Aisle Of Wit

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Who, What, Where And Why

Life has gotten so disparate and desperate that the mere idea of having lunch with friends has become worrisome and complicated.  With the recent onslaught of longtime friends departing this world before I got the chance to see them in person again, I felt particularly eager to keep a standing date my BFF and I have had with a dear friend and a producer of the past that we have kept for a good deal of the 47 years since what we’ve lovingly called “the blizzard incident”.

Ron Greenberg may not be as famous a name in game show history as Monty Hall, but he was once Monty’s producing partner.  He may not be as rich as Merv Griffin was, but for several years his most enduring production, THE WHO, WHAT OR WHERE GAME ,successfully ran back-to-back with Merv’s best idea, JEOPARDY!.  And he is definitely a more honest man than was his one-time boss, Jack Barry, who was the mastermind behind the scandals in the Robert Redford-produced movie QUIZ SHOW.  But he’s our friend,  Despite the blizzard incident.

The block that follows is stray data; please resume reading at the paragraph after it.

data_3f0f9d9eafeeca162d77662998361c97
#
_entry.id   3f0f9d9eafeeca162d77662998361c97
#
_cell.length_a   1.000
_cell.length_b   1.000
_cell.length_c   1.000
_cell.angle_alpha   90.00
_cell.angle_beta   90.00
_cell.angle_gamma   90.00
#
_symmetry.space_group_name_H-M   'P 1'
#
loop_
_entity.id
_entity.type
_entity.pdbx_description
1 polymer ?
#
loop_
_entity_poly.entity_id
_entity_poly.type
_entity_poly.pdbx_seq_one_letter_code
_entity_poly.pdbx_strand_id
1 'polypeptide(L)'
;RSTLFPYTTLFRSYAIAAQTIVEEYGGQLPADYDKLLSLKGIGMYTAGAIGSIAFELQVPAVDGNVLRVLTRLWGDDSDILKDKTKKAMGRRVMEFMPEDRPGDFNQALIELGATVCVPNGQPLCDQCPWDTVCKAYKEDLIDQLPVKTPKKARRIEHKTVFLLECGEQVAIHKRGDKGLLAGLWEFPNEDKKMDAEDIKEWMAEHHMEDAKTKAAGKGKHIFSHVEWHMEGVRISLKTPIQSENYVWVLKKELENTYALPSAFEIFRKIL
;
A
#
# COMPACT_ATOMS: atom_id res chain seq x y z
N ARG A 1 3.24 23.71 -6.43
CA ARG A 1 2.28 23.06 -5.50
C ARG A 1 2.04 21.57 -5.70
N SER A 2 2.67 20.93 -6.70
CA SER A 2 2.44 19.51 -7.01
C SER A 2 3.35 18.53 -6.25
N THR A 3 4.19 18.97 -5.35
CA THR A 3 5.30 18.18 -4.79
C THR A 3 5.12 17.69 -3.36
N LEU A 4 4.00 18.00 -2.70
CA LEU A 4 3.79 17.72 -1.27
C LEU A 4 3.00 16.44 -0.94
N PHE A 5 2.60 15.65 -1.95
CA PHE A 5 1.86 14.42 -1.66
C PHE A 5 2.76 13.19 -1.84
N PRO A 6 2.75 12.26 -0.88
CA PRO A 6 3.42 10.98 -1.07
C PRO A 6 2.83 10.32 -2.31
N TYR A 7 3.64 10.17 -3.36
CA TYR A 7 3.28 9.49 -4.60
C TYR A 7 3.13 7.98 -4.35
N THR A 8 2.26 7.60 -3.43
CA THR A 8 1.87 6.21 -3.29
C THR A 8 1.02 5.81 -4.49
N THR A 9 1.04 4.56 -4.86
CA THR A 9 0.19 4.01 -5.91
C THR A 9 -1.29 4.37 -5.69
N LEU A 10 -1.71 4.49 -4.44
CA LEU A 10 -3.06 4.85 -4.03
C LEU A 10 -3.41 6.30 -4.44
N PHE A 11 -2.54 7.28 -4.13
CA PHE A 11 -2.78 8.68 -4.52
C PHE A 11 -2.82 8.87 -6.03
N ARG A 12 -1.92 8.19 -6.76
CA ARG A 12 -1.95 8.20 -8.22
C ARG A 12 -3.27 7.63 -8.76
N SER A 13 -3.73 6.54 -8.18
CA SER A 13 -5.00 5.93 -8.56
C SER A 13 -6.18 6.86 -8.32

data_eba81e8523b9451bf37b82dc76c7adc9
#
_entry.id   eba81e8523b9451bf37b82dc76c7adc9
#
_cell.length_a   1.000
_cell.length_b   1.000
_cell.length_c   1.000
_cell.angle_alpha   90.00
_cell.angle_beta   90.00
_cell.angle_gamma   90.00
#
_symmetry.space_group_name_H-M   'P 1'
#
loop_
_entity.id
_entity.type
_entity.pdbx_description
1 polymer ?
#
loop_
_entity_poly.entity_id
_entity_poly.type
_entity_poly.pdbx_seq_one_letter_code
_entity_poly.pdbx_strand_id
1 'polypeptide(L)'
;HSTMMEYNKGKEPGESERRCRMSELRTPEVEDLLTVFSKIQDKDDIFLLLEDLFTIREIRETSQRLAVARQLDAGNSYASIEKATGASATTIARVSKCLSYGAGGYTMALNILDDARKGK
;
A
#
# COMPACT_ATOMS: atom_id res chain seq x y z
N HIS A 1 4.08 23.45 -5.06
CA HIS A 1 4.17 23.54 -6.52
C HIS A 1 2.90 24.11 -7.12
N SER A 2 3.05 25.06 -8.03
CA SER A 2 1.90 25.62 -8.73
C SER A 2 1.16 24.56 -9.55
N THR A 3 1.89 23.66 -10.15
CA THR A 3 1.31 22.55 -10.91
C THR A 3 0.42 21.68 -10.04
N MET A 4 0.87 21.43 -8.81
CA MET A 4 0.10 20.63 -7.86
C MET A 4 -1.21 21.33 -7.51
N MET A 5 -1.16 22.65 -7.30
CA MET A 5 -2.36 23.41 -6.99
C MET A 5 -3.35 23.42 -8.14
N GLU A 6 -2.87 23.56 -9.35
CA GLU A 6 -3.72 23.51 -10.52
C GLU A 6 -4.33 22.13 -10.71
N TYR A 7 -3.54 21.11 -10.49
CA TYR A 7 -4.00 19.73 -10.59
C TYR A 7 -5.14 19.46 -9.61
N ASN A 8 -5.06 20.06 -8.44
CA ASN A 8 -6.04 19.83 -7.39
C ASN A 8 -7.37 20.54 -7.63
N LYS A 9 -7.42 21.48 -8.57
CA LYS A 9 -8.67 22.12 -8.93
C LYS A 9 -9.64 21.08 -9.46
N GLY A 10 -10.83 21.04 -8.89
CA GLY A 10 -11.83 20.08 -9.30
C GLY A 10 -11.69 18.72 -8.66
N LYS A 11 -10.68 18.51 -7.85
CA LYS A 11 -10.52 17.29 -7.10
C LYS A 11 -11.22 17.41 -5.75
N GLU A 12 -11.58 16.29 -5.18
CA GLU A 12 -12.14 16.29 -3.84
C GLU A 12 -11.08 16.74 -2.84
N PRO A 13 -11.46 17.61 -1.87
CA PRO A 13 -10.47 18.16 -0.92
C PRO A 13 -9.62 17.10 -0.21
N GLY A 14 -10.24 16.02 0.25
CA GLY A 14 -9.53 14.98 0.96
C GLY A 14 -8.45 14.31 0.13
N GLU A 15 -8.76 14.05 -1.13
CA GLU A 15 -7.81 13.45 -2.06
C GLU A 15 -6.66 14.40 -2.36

So what’s the blizzard incident?  Well, BFF, myself, and several other bargain-seeking teens were frequent studio audience members at TV game shows taped in New York during the 1970s.   It was exciting to be around a TV studio, tickets were free, and the respective venues for the three networks were within a couple of subway stops of each other.  Unlike the more modern facilities in LA at the time, many of the productions that took place in converted live stage theatres whose audiences were dimly lit and typically not suitable to be shown on color television.  The Elysee Theatre, where ABC taped many of its game shows in the 60s and 70s, was one such place.

Us kiddies were obsessed with letting people know we were at a taping, so if our faces couldn’t get on camera we sure as heck wanted our voices to miss out.  So when we had the chance to go to a taping of Ronnie’s new show THE BIG SHOWDOWN on a school holiday we jumped at the chance.  Besides, this was a special one.  Our high school English teacher was the returning champion, so we had a legitimate rooting interest.